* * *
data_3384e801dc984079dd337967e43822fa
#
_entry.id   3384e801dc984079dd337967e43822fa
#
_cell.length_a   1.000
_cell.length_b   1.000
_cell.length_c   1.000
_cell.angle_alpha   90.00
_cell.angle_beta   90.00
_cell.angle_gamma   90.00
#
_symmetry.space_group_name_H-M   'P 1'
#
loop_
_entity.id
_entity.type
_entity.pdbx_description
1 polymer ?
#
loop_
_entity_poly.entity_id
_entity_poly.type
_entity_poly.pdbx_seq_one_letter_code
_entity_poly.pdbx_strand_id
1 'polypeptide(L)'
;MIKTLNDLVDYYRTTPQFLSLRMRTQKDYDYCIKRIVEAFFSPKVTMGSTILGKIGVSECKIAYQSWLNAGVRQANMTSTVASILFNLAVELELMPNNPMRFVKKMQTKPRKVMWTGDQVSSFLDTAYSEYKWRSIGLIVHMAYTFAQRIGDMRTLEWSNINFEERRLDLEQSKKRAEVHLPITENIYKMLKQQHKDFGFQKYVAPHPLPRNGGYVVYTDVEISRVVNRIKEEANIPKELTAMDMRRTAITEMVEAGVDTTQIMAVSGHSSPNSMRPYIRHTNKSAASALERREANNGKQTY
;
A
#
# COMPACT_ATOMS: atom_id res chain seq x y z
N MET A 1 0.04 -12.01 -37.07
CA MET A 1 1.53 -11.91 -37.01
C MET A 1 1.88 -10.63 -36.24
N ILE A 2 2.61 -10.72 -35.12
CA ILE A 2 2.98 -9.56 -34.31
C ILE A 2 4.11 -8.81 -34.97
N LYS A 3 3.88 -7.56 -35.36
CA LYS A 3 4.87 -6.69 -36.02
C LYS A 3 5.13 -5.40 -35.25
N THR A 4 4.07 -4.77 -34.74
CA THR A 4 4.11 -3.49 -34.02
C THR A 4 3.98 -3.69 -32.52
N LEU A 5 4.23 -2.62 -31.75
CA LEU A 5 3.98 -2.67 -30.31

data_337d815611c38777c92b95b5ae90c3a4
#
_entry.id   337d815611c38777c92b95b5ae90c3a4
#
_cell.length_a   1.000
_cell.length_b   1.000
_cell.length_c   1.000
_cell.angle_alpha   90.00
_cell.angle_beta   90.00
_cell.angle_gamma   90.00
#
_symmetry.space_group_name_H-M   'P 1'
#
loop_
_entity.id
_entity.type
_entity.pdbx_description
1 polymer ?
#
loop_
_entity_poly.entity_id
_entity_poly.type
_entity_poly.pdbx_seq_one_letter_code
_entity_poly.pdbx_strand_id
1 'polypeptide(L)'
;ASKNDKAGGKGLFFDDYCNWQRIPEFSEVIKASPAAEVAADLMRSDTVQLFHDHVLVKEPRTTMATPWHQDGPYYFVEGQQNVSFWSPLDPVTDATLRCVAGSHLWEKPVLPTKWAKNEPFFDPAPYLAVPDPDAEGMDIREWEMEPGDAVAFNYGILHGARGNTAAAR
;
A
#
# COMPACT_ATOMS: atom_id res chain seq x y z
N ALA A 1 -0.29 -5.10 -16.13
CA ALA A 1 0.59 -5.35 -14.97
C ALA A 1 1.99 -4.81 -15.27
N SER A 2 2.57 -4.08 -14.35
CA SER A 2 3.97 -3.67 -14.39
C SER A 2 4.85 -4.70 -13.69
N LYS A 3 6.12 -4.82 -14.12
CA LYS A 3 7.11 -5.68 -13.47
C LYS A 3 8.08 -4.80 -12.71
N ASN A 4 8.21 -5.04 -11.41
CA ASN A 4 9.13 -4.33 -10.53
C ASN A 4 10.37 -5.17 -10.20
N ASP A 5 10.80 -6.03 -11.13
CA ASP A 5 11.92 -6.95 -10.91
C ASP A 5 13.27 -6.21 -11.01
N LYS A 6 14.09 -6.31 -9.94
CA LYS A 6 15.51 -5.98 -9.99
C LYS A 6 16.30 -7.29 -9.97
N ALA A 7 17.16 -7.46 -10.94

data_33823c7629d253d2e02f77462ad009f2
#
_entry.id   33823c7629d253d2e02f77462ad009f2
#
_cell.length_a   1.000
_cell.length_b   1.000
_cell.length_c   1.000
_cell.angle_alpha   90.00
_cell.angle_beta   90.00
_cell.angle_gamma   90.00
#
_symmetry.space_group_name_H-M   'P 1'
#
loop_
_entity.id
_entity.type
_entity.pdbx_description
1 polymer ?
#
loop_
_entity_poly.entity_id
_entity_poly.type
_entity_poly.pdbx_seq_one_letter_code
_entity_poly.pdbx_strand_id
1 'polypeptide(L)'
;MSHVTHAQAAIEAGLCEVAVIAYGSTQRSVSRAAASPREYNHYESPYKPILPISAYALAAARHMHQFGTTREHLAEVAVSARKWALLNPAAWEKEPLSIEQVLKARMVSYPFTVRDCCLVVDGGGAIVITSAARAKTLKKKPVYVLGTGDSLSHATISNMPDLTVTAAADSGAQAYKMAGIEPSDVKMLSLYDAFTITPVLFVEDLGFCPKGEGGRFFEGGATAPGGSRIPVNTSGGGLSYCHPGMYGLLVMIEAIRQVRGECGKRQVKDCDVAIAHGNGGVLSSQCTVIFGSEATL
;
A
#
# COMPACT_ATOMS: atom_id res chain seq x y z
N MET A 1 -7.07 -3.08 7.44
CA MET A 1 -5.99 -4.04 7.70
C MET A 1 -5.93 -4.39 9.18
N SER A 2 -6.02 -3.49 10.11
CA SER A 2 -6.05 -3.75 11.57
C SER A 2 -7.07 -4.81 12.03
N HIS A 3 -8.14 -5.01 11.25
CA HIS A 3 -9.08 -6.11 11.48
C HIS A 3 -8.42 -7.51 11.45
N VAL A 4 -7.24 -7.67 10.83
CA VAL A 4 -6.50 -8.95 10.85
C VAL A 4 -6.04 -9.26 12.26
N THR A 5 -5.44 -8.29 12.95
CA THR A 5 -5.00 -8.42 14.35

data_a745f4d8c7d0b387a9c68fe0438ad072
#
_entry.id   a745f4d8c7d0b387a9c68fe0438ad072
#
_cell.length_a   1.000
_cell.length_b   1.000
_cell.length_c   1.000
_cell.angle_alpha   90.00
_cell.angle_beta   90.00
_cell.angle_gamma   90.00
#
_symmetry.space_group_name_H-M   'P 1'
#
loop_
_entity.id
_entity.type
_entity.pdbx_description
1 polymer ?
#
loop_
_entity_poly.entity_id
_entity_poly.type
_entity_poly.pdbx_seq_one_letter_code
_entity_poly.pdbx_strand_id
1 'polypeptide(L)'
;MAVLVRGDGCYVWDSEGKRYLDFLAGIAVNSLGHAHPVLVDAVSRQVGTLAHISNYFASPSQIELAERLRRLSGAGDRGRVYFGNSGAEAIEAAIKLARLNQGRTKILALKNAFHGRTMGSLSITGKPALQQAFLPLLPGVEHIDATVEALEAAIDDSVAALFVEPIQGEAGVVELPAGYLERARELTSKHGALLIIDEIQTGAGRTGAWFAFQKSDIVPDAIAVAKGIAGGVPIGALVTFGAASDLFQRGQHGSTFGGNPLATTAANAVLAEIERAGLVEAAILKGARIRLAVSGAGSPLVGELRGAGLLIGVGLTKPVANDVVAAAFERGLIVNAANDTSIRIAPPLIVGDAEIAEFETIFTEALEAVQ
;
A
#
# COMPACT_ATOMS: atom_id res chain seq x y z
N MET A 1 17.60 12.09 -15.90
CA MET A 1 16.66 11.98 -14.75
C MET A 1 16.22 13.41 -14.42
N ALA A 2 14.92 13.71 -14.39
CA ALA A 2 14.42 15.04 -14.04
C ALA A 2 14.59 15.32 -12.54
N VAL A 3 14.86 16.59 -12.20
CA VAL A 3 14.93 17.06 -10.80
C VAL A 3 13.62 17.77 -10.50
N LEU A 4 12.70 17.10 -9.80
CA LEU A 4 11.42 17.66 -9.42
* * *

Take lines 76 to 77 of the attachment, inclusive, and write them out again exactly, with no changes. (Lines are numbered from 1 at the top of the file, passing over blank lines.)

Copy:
CA ALA A 1 0.59 -5.35 -14.97
C ALA A 1 1.99 -4.81 -15.27